by Mike Davenport, CoachingSportsToday.com
Sometimes, not often, but sometimes, I wish I coached an indoor sport.
Especially when our river looks like this:
Usually we are ice-free by this time of year, practicing happily on the water. But not this year. Ohh no… This year we’ve been thrown a knuckleball.
A knuckleball is a pitch which has the tendency to move unexpectantly and erratically, veering from its original path. It looks like one thing, yet becomes another.
Here’s the thing … coaches are thrown knuckleballs all the time:
- A starting player has to go home for a family emergency, right before the big game
- Wednesday’s contest is changed to Friday, due to weather, and that conflicts with your important personal obligation
- You miss practice, because you are sick (yes, I know, you’d have to be “wicked sick” but …)
- Your budget gets reduced 10%, and you have no idea how to make up the shortage
The list is almost endless. You’re nodding your head in agreement, aren’t you?
A knuckleball causes the batter to react – to make a change from his normal swing. We coaches have to do the same thing all the time. Adapt – and quickly. Handling knuckleballs are an occupational requirement.
Following, if you are interested, are eight tips that work well for me when I get knuckleballed.
1. Are you sure it’s a knuckleball? Sometimes a knuckleball isn’t. It’s entirely something else. Before you take radical action to fix an issue, is it really an issue? More than once, especially in my younger years of coaching, I was quick to react to something out-of-the-ordinary, when I should have just waited for a short time. A prime example is the time a mom called and left a cryptic message that “my daughter just left school.” I quickly deduced that she, one of our best athletes, had withdrawn for the semester. Panic.
I called the Dean and the Registrar demanding to pin down how and when this happened. Long story short, she had “left school” for the day to drive home, and mom just wanted us to know. Yes, that was a relief, but in the meantime several folks had been stirred into a frenzy, including myself.
2. Respond, not react. Being too quick to react to a knuckleball can be harmful, like above. Yet being quick to find a solution can be a positive, if your mind is clear. I have found that five minutes (or even 30 seconds if things are moving fast) spent focusing on my breathing helps me keep calm and clear headed. To respond wisely, instead of react haphazardly. Friend Jay Forte writes about that here in You Could Change Things In 10 Seconds, and I’ve written about the power of breathing here, and here.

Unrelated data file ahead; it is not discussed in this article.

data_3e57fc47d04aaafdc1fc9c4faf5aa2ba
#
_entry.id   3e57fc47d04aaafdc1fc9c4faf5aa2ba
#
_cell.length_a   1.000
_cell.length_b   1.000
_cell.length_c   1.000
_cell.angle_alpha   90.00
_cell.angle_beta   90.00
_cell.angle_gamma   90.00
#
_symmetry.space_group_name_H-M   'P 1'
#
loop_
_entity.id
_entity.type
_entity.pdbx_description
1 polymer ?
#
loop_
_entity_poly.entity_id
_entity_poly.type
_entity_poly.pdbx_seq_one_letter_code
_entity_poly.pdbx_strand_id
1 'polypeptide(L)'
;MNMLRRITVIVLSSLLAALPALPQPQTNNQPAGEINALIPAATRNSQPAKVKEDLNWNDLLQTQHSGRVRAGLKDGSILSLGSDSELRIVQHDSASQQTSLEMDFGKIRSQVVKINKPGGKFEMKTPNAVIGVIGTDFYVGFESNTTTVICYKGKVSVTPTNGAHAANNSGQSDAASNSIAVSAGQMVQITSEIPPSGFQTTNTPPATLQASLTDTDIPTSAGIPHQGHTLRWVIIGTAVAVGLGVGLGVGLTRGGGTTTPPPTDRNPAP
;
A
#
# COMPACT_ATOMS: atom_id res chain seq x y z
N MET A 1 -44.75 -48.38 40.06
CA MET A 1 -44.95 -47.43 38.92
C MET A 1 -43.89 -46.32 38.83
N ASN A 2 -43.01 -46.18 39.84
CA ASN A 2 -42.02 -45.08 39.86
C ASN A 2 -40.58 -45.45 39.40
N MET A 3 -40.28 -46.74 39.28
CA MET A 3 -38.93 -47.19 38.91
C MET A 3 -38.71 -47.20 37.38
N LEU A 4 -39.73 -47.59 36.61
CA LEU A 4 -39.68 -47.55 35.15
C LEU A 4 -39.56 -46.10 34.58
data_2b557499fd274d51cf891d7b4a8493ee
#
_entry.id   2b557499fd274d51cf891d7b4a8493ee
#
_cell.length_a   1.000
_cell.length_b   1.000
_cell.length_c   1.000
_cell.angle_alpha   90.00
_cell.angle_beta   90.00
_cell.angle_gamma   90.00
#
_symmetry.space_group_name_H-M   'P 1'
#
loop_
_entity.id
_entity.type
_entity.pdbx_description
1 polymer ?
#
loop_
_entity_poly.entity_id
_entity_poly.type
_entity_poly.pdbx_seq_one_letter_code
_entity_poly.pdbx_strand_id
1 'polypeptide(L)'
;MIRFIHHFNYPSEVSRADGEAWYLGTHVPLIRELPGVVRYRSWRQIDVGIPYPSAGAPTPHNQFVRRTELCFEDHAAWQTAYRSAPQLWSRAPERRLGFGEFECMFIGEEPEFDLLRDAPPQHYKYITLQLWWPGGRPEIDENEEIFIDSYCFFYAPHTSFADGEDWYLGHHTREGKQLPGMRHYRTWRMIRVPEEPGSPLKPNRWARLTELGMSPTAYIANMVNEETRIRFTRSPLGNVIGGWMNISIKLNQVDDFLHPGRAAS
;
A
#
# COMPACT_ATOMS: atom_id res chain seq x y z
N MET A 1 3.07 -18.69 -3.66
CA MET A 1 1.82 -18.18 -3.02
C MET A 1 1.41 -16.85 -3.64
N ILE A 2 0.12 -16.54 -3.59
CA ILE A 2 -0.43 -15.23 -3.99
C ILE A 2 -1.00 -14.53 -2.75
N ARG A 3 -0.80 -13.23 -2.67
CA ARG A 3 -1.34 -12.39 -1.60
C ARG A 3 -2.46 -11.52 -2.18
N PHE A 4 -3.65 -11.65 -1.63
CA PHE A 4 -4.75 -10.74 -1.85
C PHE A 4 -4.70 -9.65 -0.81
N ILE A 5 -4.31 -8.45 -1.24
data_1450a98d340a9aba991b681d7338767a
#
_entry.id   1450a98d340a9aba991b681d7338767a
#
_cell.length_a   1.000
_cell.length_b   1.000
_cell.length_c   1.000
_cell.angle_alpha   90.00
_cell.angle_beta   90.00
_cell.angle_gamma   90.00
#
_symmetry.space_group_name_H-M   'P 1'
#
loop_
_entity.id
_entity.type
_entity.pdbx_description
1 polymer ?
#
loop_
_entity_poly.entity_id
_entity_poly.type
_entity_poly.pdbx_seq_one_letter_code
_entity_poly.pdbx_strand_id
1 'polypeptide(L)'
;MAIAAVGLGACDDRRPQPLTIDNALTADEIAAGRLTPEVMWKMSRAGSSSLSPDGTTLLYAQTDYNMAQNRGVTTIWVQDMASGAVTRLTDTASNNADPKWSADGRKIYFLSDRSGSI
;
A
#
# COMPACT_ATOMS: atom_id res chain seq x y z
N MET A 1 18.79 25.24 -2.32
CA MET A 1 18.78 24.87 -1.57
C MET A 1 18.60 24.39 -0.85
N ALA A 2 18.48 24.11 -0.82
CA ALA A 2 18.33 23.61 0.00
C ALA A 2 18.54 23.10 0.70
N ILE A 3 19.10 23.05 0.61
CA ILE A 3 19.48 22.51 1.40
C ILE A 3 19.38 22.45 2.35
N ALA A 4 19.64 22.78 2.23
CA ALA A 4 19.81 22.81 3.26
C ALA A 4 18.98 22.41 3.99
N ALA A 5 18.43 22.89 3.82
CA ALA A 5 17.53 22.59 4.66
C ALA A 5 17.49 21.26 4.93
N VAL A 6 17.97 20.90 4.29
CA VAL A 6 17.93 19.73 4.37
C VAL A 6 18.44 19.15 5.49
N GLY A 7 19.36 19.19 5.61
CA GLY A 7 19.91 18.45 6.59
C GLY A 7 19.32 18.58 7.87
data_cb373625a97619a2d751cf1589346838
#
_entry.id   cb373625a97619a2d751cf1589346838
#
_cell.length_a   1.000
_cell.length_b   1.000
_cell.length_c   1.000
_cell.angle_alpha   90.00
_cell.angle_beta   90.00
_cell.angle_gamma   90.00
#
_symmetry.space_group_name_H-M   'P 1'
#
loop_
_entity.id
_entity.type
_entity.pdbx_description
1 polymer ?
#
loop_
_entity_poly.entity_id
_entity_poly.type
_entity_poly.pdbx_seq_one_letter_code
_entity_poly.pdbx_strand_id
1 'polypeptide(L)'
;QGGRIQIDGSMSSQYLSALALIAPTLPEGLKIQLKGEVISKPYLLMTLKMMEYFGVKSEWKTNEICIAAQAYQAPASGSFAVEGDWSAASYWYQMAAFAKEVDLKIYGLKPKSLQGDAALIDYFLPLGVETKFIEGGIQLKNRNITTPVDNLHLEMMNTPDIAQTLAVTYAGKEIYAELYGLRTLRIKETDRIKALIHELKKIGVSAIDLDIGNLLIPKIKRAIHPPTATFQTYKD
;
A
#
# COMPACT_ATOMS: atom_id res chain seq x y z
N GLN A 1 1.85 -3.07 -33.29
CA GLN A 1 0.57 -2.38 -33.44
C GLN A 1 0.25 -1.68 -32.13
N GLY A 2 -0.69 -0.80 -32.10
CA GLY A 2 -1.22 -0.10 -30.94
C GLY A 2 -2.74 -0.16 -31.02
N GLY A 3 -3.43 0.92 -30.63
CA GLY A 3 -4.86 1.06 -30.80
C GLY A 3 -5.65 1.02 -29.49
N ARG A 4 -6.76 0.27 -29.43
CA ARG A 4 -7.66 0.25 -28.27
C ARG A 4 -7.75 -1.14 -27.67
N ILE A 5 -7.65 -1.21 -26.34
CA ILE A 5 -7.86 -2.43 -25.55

3. Be open to quick changes. Dedicating time and energy to plan an event doesn’t insure it WILL happen. But it does mean we might be less open to alternate ideas when a curveball is thrown. Personally, being quickly flexible is something I had to learn. I struggled with it in my first year of coaching. In my sport, a 5 mph change in the wind can alter a practice plan, or even cancel an event. The wind can change in the blink of an eye, so I learned to be open to quick changes almost as fast.
4. Into the batting cage. A little common sense here – waiting for a knuckleball in a game is a bad time to figure out how to hit one. Practice beforehand is critical. This Fall we took a shell with nine rowers out on our river and purposely flipped it. Why? Because it could happen at anytime and the coaches, rowers, and rescue squad knowing how to respond in case of a real emergency could be a life saver – literally.
5. Always have an Option B, and then an Option C. A backup plan at the ready is invaluable. And if Option B doesn’t work, you’ll be glad to have another idea at hand. Each day my coaches and I gather to plan out the day’s practice. We usually have three options. Several times each semester I’ve been glad to have Option C.
6. Steal ideas from other coaches. Once per month the coaches at our school get together for a Coaches Coffee (hat tip to Coach Steve for the name suggestion). We trade notes and solutions on current hot topics. It’s been great to learn how lax, soccer and other coaches handle knuckleballs in their sports. More than once their solutions have saved the day.
7. Write your Options. The act of writing has a way of clarifying thoughts, both internally and externally. Once, when faced with losing an athlete for disciplinary reasons, writing down the situation helped me get past the raw emotion of disappointment, and get to empathy. At the same time, having described the situation in writing, along with the solution, allowed me to quickly share the info with my supervisor and assistant coaches.
8. If it sounds too crazy, save it. A seemingly crazy solution for TODAY’s knuckleball might actually work for TOMORROW’S. You never know when things might just come in handy, that’s why it can be helpful to write stuff down. I put mine into Evernote, where they are searchable, quickly accessible, and shareable.
Actions You Could Take
So that’s a list of numerous actions you can take when on the receiving end of a knuckleball. Certainly there are others, especially because the knuckleball you’re thrown can be so erratic it may require extremely creative thinking. All the actions seem to breakdown into three categories:
- Prevent a knuckleball being thrown
- Practice how to hit one
- Be ready for the next one
Personally, I focus on the last two, since the only sure way a coach can prevent receiving a knuckleball is not to be a coach.
I’ll add this question for future discussion, what if you are the one throwing the knuckler? How do you react if there is a plan in place and it has to change because of you? A topic worth discussing?